Jeremy Leroux

For much of the late sixties to early 1980’s, American author Kurt Vonnegut Jr. was de rigueur reading for anyone wishing to be considered hip. Vonnegut’s Cat’s Cradle (1963) established his reputation as a writer like no other when it came to witty observations on the human condition. His lengthier Sirens of Titan (1959) had taken the sci-fi story and made it literature.  
The 1969 novel Slaughterhouse-Five came out just as the Vietnam war was really heating up. American youth were waking up to the fact that friends or neighbours (and perhaps themselves as well) were being drafted to fight a war in a land they’d never heard of.

Boxer Muhammed Ali voiced the concern of many when he refused military induction, declaring that he had no quarrel with his so-called enemy. Those with authority stripped him of his championship titles and of his livelihood. To even the most cynical, this seemed outrageous.

Up until this time, North Americans considered the Allies the good guys fighting the battles in Europe. Vonnegut’s experience as a POW, viewing firsthand the 1945 firebombing of the unarmed hospital city of Dresden, brought about a deep breath and a questioning of that popular belief.

Jackson Carswell
[Jackson Carswell]

There was no easy way to dismiss the incineration of upwards of 130,000 old men, women, and children. If it happened once, just maybe it would happen again if no one stood up to oppose.
Today, going to war is again fashionable. Much to their collective credit, Little Mountain Lion Productions asks that we open our eyes and give our collective head a shake before embarking on this enterprise. Using the device of capturing one reluctant man’s journey through life, we are better able to see our own. Childhood, marriage, death, and yes, war, are all presented for us to explore and make meaning of. Explicitly expressed, just maybe, nothing really matters anyway. Not comforting, but definitely thought-provoking.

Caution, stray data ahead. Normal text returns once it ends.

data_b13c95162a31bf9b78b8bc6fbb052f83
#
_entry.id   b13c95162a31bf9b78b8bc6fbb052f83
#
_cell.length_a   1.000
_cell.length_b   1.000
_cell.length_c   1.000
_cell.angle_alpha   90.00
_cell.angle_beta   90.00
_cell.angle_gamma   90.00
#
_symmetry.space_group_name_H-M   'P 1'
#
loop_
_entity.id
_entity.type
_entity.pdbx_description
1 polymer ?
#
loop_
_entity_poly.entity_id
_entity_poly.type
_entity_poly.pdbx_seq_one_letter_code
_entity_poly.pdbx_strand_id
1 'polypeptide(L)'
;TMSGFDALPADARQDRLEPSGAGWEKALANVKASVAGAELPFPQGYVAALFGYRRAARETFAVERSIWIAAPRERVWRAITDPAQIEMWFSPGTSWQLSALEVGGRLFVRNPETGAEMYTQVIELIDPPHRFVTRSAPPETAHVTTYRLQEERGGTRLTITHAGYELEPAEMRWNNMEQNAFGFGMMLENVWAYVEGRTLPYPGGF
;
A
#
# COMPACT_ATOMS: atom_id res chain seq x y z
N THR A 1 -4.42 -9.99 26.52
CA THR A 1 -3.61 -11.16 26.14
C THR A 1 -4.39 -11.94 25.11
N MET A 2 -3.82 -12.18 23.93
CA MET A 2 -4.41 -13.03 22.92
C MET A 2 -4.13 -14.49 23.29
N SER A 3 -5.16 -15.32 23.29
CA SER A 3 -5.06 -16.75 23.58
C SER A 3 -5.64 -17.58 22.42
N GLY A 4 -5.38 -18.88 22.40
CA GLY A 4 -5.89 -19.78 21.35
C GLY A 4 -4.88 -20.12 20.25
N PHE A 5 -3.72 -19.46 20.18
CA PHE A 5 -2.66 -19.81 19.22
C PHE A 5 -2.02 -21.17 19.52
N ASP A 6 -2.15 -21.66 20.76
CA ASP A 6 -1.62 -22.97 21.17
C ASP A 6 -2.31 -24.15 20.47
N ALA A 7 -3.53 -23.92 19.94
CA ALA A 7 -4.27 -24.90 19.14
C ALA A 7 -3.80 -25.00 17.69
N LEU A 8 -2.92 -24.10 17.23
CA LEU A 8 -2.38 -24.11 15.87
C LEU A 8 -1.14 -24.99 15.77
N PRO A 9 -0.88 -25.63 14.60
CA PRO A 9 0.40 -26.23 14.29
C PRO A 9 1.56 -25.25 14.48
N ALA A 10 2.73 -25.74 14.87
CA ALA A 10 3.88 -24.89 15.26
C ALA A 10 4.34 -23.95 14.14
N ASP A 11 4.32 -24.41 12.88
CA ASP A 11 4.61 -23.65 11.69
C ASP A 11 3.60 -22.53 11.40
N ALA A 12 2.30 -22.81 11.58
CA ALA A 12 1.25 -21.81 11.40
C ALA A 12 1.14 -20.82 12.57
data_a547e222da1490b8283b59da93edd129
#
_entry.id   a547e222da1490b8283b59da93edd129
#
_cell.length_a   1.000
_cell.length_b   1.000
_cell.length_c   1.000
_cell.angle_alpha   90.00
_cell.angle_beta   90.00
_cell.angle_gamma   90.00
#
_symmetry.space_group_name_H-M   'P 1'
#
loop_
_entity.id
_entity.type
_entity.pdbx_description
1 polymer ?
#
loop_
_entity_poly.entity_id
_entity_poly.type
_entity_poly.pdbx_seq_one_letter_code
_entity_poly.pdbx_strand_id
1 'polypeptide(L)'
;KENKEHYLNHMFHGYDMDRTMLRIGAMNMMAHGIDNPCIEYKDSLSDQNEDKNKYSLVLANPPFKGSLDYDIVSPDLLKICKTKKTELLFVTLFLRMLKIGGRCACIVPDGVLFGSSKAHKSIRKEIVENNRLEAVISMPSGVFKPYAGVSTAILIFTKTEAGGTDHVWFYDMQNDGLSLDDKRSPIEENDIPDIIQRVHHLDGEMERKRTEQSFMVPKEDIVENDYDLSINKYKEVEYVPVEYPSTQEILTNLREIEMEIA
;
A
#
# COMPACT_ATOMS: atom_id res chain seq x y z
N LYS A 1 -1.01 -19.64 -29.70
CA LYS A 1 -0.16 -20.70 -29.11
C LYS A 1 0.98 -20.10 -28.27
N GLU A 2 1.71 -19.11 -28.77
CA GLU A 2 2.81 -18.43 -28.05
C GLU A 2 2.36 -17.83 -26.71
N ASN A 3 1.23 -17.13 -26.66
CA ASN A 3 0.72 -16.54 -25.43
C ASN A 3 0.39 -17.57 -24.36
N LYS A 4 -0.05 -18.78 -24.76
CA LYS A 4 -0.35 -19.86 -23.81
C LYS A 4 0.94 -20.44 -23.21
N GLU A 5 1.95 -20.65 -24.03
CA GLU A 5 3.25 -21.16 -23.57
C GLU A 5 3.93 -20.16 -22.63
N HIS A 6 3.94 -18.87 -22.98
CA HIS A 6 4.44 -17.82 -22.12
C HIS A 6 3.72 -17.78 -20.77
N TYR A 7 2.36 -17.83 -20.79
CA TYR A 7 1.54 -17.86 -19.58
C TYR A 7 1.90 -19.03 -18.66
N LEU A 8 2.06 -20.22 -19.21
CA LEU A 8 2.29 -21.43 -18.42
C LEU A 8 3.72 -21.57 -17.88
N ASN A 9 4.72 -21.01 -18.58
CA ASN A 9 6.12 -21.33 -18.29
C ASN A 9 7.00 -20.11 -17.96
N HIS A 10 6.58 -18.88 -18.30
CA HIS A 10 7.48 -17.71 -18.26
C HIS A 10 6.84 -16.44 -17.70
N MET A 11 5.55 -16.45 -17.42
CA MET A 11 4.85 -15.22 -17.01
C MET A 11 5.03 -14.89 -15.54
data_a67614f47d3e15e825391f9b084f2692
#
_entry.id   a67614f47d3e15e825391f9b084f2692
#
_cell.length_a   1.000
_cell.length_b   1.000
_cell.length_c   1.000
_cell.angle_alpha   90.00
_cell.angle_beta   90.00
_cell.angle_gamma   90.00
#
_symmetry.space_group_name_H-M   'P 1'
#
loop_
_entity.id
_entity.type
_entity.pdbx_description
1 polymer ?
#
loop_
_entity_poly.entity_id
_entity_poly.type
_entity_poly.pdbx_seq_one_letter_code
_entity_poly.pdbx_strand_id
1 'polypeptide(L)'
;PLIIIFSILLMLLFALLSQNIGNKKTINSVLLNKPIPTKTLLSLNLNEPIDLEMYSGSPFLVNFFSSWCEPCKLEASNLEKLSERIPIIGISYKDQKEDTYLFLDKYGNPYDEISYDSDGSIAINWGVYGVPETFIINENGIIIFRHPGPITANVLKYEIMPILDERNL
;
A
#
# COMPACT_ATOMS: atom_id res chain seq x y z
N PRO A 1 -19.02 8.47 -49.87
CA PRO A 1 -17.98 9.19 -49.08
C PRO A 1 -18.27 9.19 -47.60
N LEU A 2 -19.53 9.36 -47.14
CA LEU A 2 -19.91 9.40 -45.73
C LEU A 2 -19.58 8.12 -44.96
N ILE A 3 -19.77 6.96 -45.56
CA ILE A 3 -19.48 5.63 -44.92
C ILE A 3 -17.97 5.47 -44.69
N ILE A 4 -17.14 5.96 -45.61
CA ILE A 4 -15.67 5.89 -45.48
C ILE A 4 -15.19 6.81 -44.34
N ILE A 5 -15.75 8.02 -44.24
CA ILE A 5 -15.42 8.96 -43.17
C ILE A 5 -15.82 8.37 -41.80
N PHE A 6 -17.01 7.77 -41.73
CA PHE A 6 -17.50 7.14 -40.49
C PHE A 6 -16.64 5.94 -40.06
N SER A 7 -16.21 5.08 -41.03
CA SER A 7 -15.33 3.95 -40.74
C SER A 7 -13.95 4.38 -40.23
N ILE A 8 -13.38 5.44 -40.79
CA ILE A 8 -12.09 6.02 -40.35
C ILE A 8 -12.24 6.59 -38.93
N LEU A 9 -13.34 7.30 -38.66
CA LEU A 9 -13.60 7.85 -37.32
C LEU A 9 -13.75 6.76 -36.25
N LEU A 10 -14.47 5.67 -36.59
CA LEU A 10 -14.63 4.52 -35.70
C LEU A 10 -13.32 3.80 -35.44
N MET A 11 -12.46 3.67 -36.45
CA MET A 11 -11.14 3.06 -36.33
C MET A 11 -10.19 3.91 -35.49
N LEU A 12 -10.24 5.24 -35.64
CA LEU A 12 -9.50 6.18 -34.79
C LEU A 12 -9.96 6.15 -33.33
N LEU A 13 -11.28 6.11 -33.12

As in the novel, Vonnegut himself provides the words to a narrator. Text flows and we are beguiled into an altered state where anything is possible. Off stage, well-known radio personality Doc Harris voices the words flawlessly with as much understanding of the nuanced musings as is humanly possible. We hang onto every utterance and, like young children, yearn to find out what will happen next. A truly impressive and endearing performance.
Acted out before the audience are vignettes that comprise focal character’s Billy Pilgrim’s drift.

While certain incidents stun (a young Billy refusing to swim when his father throws him into the deep end of a swimming pool), some parts inspire — Billy volunteers to collect the bodies of dying soldiers.

A titillating scene occurs when he’s mated with an American porn actress in a zoo on a far-off planet. These episodes flash by at lightning speed; we have to hold our breath and hope to keep up. 
With the exception of Billy, all actors involved perform multiple roles. At times, when all 13 actors appear on stage together, it can seem overwhelming but fortunately director Matt Clarke makes these instances very infrequent and brief. That said, several actors are able to find the spotlight and are given moments to shine. 

I really enjoyed the work put out by Jeremy Leroux (Old Billy), Steve James (Kilgore Trout), Jess Marlow (Barbara), and Luc D’Ippolito (Lazzaro).
The set design (Molly Lai), through necessity, is simple: A few white sheets for a backdrop and a couple of utility gurneys. Our imaginations supply many of the props and all of the guns. Executions and assassinations are quick, easy, and bloodless, and so it goes. The theatre was full and the crowd was appreciative. 
Slaughterhouse-Five continues at Studio 1398 on Granville Island November 13 and 14 at 8 pm and on November 15 at 4 and 8 pm.

About Our Contributor Larry Ghini

Larry Ghini

Larry Ghini enjoys Vancouver's vibrant theatre scene and has taken in many productions over the years. He holds a BA in Sociology from Simon Fraser University. Larry is financially involved with the film Eadweard Muybridge, produced by Josh Epstein, directed by Kyle Rideout, and starring Michael Eklund.

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